I remember when I first learned chemistry equations. The specific and long process that occurs over the arrow was always the key to moving from the place on one side of the arrow to the other. Likewise, the imperfect practice of postcolonial empathy is more about an unfolding process between persons and communities than any one-way red arrow from “here” to “there.” The great hope is that everyone has a say and a voice, but this hope springs from the realities in which we humans constantly contribute to silencing other voices.
Empathy is a messy equation that requires deep listening, requires yielding to perspectives different from and that challenge my perspective, and requires making sense of histories in relation to contemporary contexts. As a pastoral theologian, I value learning more about empathy from all kinds of disciplines, experiences, and explanations—each making more complex what anyone can mistake as a simple formula for empathic human community. I agree with Rifkin that empathy is a process of sustaining human community and I appreciate new ways of thinking about it with the tools he provides.
The RSA Animate propels me to read his book. But, I haven’t yet and I wonder how many of the 2.5 million viewers have stopped at the short precisely because of its clever efficient summative allure. The RSA Animate explanation is helpful, but it is partial. I fear that reducing Rifkin’s and others’ theories of empathy to a ten-minute drawing that ends in a one-way red arrow is counterproductive to the development and growth of postcolonial empathy.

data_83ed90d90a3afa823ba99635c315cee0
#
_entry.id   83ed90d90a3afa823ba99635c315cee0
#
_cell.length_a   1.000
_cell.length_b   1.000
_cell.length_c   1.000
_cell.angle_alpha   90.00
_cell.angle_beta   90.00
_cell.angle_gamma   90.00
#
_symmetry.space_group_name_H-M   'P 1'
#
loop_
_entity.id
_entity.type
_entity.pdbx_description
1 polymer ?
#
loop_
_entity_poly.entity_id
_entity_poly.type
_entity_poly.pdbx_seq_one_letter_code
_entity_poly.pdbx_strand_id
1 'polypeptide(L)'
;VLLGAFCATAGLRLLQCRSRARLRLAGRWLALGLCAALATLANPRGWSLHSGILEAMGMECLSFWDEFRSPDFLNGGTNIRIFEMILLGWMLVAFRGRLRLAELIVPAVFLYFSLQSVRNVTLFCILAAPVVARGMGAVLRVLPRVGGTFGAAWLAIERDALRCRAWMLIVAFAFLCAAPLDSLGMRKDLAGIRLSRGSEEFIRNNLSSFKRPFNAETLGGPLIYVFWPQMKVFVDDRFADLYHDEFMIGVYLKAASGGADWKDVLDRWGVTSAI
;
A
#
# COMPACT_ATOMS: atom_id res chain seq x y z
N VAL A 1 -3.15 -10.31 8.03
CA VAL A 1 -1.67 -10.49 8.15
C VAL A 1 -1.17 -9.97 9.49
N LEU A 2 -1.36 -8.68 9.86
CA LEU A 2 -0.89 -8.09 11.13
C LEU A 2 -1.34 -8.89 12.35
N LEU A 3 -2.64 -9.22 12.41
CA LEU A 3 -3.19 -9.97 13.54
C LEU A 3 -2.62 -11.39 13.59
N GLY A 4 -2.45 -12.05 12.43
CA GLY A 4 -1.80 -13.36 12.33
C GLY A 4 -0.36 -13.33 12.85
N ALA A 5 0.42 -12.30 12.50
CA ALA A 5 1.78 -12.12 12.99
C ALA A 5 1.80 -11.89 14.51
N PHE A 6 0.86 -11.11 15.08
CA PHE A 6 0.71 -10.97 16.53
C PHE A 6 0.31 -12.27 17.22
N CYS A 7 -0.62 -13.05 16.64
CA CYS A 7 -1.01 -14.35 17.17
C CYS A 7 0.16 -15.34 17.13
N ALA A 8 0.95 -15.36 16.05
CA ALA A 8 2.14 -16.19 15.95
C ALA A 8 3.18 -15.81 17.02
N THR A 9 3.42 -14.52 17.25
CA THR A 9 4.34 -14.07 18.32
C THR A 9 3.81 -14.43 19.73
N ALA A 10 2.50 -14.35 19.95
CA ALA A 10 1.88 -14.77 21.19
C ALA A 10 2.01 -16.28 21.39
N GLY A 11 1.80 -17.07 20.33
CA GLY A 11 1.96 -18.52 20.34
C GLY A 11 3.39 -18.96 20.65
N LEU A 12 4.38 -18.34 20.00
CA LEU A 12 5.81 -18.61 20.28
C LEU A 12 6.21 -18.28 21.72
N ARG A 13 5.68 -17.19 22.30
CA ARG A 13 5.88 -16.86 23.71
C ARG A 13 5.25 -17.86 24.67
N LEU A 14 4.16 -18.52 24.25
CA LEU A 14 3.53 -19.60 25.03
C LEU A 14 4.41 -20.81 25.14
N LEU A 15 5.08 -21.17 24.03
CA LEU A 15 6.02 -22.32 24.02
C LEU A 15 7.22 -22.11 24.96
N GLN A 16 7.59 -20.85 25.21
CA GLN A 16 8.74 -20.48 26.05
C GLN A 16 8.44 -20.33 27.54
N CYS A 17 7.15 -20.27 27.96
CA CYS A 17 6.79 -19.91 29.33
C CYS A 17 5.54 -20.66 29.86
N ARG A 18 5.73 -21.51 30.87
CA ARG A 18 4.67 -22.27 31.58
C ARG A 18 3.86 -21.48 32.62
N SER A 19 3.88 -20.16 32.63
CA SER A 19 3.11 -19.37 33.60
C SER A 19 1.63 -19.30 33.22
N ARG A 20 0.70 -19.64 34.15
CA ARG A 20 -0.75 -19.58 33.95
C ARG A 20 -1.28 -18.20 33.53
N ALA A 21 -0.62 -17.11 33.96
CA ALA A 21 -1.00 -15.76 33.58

To understand empathy, I know that more people need to be represented and any arrow must be itself point back toward itself reflexively in a spiraling process of multiplicity. It’s not that empathy is all about me, but empathy must involve some sort of dynamic “we.” Only then can we point nearer to the messy beautiful human lived experience that I seek to understand and that can sustain the planet in a context of crisis, a concern I share with Rifkin.
Dr. Melinda McGarrah Sharp (PhD Vanderbilt) is Assistant Professor of Pastoral Theology and Ethics at Phillips Theological Seminary in Tulsa, Oklahoma. Author of Misunderstanding Stories: Toward a Postcolonial Pastoral Theology, McGarrah Sharp draws attention to experiences of intercultural conflict as sources of understanding and meaning across diverse communities. She teaches across traditional residential, online, concentrated and immersion formats of theological education, in addition to leading seminars in professional societies and local faith and interfaith communities. As a teacher-scholar, she studies grief and violence as present dynamics of all communities—she believes with postcolonial scholars that unmasking complex histories around these co-present dynamics will lead to deeper hope and peace. McGarrah Sharp is committed to integrating scholarship, teaching, and community involvement. McGarrah Sharp is a trained clinical ethicist, lay United Methodist, and returned Peace Corps volunteer. She can be reached here.